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Why no texture upscaling in PCSX2?
#1
Hi,

Texture upscaling is a feature that many other emulators have, and which it seems to me would be the enhancement that would do most for picture quality, given what enhancements are already implemented. The small size of textures is very visible at higher resolutions. Note that this is not a request. PCSX2 is a mature emulator with much of the fundamental work done and most titles compatible. And this feature is obvious enough that I'd expect that it would already have been implemented if it was possible. I'm not very familiar with the PS2s architecture, but I surmise that something makes it effectively impossible. And that's what I'm curios about.

I did try searching for it on the forum, and got four hits, but three of those were about something else, and the fourth a question where in the code it would have been implemented if it existed. At least that shows that others have considered it too, but it's no answer.
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#2
Have you tried upscaling beyond Native?
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#3
I think you are confusing texture upscaling with proper filters which give much better results than just upscaling the textures, PS2 itself does support selective bilinear filtering, and PCSX2 does give the option to apply it on all textures.

There are better filters that could be implemented, but the PS2 does not need it as much as older systems do, so it hasn't been implemented yet. There are more important stuff to implement, but it would be nice to have a high level filter one day.
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#4
(10-28-2015, 05:03 PM)K.F Wrote: There are better filters that could be implemented, but the PS2 does not need it as much as older systems do, so it hasn't been implemented yet. There are more important stuff to implement, but it would be nice to have a high level filter one day.

This isn't really why. It comes down to a conflict between how those filters work and how the PS2 works.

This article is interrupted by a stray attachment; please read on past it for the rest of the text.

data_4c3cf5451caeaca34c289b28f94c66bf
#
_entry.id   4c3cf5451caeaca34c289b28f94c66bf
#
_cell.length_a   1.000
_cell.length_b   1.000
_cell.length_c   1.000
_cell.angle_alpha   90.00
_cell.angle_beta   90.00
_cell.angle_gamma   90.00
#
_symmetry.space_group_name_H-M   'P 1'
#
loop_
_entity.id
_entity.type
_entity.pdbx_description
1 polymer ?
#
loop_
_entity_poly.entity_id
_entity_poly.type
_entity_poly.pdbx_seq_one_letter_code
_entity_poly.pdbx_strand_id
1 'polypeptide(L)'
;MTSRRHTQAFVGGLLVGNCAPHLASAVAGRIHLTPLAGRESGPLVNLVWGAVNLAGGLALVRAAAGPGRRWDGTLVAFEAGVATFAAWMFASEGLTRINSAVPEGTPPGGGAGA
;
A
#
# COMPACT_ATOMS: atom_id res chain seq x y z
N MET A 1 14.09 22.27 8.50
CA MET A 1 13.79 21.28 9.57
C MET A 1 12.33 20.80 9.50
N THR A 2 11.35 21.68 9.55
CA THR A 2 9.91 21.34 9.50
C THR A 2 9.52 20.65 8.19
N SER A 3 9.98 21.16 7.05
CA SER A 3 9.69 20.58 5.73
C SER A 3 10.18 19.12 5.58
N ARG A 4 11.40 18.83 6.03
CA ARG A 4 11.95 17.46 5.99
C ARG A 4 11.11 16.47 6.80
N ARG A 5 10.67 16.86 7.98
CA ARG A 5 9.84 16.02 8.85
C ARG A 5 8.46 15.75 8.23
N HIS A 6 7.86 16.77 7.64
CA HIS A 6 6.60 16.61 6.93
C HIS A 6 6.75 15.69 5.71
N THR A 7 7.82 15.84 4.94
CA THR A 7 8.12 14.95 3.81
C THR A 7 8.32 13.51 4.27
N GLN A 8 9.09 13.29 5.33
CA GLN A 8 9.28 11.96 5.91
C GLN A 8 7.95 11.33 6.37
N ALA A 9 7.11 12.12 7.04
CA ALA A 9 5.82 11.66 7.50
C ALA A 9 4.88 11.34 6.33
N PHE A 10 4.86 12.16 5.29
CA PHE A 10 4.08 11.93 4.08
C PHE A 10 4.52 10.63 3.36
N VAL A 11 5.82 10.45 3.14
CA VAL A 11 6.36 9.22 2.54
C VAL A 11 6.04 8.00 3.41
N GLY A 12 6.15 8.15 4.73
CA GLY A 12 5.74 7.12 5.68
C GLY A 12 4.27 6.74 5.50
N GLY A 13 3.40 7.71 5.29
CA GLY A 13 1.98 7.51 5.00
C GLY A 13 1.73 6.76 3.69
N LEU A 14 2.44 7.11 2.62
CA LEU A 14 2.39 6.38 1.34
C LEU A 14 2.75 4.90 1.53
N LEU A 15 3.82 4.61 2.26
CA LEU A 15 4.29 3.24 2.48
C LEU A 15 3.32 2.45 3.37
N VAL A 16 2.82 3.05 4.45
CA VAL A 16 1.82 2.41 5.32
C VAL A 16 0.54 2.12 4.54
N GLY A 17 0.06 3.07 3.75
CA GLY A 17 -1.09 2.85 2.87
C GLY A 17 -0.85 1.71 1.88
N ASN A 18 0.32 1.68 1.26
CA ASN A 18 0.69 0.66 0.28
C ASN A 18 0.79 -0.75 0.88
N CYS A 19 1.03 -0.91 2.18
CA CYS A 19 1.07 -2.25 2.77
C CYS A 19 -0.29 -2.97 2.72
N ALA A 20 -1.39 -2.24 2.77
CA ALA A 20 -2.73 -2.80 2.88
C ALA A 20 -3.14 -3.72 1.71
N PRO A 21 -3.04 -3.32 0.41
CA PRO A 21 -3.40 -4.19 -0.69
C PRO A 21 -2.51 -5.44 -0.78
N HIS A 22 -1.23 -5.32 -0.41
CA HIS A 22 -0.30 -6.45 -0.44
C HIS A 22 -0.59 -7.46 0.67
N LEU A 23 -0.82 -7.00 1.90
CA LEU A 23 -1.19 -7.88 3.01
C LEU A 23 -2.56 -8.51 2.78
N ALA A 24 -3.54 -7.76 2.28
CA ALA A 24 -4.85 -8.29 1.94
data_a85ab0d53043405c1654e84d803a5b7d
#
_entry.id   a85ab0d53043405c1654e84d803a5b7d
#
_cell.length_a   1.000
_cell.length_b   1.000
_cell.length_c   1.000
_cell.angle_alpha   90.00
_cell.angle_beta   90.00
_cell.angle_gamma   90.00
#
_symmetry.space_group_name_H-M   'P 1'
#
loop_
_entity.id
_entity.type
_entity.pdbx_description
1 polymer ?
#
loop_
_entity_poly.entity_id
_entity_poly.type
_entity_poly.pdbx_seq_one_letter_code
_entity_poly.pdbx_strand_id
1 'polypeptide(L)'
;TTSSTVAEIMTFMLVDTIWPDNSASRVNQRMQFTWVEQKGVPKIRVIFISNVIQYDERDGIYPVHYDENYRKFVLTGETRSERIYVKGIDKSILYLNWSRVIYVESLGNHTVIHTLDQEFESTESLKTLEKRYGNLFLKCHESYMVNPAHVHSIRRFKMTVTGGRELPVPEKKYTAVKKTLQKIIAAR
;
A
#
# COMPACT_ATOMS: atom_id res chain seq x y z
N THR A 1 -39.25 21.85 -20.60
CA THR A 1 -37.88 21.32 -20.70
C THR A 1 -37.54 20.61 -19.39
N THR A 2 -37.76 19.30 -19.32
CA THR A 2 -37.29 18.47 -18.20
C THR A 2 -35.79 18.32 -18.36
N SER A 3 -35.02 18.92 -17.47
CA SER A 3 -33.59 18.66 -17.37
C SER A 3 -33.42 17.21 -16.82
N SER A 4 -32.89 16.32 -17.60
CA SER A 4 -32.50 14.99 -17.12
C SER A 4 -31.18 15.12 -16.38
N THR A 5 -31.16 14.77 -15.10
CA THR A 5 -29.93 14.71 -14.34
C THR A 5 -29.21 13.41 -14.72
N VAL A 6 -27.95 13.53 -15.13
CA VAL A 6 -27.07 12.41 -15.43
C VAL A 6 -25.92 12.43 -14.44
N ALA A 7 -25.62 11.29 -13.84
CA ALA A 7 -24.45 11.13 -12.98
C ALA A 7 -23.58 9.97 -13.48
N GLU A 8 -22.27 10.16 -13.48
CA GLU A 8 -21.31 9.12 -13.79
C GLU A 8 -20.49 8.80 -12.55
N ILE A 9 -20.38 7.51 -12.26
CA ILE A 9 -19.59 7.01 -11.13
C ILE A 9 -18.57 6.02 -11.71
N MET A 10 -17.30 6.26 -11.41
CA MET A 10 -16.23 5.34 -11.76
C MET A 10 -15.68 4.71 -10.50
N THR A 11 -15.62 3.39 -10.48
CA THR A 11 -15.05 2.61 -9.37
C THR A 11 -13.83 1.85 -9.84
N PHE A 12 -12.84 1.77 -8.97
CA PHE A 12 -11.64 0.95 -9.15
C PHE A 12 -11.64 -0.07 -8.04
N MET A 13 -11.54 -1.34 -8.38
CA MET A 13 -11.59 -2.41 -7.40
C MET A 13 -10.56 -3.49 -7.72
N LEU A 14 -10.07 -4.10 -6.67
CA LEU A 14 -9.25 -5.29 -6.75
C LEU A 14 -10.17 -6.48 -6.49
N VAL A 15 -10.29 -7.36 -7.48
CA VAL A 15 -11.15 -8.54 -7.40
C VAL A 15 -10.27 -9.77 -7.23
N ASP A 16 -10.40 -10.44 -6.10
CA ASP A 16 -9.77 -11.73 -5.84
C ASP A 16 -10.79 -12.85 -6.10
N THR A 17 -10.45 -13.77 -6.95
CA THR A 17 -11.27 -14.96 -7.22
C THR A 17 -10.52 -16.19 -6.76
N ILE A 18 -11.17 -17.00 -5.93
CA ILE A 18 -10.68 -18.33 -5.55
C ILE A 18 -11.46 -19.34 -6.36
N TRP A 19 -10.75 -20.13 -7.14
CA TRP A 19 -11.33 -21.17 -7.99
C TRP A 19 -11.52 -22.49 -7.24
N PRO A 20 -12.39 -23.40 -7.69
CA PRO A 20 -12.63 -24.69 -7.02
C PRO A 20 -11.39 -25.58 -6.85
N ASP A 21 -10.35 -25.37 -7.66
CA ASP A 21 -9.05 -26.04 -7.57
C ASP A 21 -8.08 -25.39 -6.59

This helps explain: http://pcsx2.net/developer-blog/267-expl...tches.html

One of the big problems is PS2 textures are often too "short"

Quote:Globally the upscaling issue is caused by a texture that is too small. This was likely done on purpose to reduce memory usage (PS2 video memory is only 4MB, compared to multiple gigabytes that we have today). Linear filtering allows interpolating a color based on the texels around it. But it requires that those texels exist Wink So textures need to be one texel bigger than they are for linear interpolation. We don't have that possibility, unfortunately.

Because filters like xBRZ, HQ2X etc base pixels/texels on all pixels/texels around a given pixel/texel, it requires that all of those pixels/texels exists. However in many cases they don't on PS2.
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#5
(10-28-2015, 05:29 PM)Blyss Sarania Wrote: Because filters like xBRZ, HQ2X etc base pixels/texels on all pixels/texels around a given pixel/texel, it requires that all of those pixels/texels exists. However in many cases they don't on PS2.

I thought this is a general problem on all platforms, and it is usually solved by extending the outer edges by assuming the outer pixels having the same color as the last pixel, why is that not possible? I'm assuming it just a performance issue since the PS2 textures are much larger, and the fact that filters do not deliver as great of an improvement in large realistic textures compared to pixel art, but I don't believe there is a technical issue that makes it not possible on PCSX2.

By the way, this is a nice article about different schemes of filtering for anyone interested:

http://datagenetics.com/blog/december32013/index.html
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#6
(10-28-2015, 06:34 PM)K.F Wrote: I thought this is a general problem on all platforms, and it is usually solved by extending the outer edges by assuming the outer pixels having the same color as the last pixel, why is that not possible? I'm assuming it just a performance issue since the PS2 textures are much larger, and the fact that filters do not deliver as great of an improvement in large realistic textures compared to pixel art, but I don't believe there is a technical issue that makes it not possible on PCSX2.

By the way, this is a nice article about different schemes of filtering for anyone interested:

http://datagenetics.com/blog/december32013/index.html

I thought about extending the outer edges too. IDK if it would work or not.

Anyway I was only repeating what gregory told me. I've asked him twice to implement xBRZ because I really like it. But the last time I asked that was the explanation given.
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#7
If you use higher order interpolations constant extending of texture will give you a lot of rinning. By adding those samplepoints you effectively increase the weight of outer samples. So inner samples (where you actually have valid information) can be negatively affected.

This is especially bad for high contrast edges.